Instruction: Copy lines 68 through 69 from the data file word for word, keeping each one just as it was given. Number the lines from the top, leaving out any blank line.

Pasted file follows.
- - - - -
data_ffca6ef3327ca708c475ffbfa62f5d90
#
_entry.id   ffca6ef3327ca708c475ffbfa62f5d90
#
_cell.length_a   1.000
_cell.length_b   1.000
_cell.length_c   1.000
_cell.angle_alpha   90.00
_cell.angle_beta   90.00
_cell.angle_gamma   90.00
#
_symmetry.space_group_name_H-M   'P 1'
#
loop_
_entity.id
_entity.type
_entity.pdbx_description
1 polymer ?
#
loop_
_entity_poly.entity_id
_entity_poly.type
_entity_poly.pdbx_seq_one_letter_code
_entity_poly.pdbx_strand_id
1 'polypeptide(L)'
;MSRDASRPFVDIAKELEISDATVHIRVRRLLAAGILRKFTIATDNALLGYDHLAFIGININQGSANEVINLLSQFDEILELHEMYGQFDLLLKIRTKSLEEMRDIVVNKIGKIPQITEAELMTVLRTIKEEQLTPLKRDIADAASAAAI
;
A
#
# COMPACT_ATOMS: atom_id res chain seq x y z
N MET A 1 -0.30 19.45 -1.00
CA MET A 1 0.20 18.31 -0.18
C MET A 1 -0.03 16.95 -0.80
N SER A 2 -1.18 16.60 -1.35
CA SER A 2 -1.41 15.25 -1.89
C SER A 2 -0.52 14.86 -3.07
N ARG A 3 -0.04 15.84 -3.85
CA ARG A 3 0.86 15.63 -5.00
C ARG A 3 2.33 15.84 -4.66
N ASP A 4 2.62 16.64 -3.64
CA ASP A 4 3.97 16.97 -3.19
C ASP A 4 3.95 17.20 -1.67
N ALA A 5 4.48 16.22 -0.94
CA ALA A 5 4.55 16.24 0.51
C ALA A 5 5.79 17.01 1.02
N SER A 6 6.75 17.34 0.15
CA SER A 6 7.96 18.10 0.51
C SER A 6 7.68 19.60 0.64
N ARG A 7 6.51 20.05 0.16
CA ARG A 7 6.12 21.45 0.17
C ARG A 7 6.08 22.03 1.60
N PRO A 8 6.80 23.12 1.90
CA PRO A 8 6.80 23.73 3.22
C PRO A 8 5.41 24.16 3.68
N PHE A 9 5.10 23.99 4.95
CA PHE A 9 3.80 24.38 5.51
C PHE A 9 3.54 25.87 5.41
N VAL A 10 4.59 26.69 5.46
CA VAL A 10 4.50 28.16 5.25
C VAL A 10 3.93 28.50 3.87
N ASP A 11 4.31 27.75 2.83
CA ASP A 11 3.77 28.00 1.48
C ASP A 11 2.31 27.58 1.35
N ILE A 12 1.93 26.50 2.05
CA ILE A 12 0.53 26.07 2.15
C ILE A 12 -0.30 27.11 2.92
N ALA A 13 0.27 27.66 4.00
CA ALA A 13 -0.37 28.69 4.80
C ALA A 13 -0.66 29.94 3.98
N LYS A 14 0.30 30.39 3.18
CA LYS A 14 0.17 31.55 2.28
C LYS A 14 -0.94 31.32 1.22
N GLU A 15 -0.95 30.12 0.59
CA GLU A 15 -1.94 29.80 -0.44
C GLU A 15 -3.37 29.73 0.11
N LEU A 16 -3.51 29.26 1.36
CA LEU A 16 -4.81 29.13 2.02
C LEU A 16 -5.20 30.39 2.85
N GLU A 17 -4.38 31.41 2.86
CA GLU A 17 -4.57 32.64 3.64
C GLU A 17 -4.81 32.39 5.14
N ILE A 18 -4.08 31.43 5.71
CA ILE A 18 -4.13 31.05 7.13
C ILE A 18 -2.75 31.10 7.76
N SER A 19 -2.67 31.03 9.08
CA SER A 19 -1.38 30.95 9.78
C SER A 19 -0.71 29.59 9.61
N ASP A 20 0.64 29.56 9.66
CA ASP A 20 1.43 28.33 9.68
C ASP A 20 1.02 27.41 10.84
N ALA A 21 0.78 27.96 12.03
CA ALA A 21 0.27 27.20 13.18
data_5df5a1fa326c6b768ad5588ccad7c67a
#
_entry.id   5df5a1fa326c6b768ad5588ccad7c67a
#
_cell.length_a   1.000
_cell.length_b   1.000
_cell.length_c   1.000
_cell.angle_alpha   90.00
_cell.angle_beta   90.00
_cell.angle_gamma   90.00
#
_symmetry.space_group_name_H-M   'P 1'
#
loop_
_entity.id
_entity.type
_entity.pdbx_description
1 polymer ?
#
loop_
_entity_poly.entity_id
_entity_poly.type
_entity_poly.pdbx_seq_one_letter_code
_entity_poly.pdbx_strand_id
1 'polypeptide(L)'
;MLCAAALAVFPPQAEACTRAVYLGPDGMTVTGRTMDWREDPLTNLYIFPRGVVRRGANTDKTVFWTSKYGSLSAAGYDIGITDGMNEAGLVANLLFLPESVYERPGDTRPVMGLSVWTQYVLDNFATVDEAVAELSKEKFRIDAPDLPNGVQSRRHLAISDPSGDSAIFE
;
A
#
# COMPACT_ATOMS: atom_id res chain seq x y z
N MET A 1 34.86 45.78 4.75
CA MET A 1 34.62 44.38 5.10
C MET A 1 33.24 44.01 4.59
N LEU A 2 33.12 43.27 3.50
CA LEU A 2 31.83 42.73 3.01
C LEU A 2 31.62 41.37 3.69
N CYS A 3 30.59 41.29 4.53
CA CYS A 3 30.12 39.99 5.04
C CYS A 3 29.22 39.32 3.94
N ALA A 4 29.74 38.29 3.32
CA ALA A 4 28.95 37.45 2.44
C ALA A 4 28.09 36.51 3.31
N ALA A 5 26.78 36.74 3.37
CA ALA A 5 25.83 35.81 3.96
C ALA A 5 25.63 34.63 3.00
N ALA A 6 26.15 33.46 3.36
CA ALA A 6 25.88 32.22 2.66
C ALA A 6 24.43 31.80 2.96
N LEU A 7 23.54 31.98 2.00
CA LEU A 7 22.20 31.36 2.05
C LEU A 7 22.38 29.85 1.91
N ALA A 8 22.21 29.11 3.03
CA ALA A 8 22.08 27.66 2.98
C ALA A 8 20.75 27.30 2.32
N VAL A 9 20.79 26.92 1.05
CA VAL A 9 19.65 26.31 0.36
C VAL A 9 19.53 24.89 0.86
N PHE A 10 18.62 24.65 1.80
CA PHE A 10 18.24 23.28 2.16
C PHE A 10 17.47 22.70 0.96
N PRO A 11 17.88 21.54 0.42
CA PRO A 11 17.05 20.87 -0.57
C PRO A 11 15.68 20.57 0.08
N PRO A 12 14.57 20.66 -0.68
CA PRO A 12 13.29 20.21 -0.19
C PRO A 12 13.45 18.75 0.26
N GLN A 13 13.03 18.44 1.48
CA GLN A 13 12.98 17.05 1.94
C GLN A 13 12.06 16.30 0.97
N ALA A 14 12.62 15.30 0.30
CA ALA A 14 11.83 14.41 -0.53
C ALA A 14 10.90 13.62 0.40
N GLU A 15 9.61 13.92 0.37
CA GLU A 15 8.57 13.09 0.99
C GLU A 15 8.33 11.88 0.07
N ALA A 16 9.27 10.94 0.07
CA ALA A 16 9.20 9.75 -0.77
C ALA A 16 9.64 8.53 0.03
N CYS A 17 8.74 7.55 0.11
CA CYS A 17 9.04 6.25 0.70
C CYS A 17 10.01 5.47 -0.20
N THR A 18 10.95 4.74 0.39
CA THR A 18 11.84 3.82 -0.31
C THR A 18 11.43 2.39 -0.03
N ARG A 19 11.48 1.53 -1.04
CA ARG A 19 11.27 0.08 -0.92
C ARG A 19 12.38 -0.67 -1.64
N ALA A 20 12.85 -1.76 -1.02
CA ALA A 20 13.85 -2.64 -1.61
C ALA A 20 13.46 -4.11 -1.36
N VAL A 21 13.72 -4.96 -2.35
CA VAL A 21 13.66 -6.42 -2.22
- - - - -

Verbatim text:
CA ALA A 13 -0.37 28.69 4.80
C ALA A 13 -0.66 29.94 3.98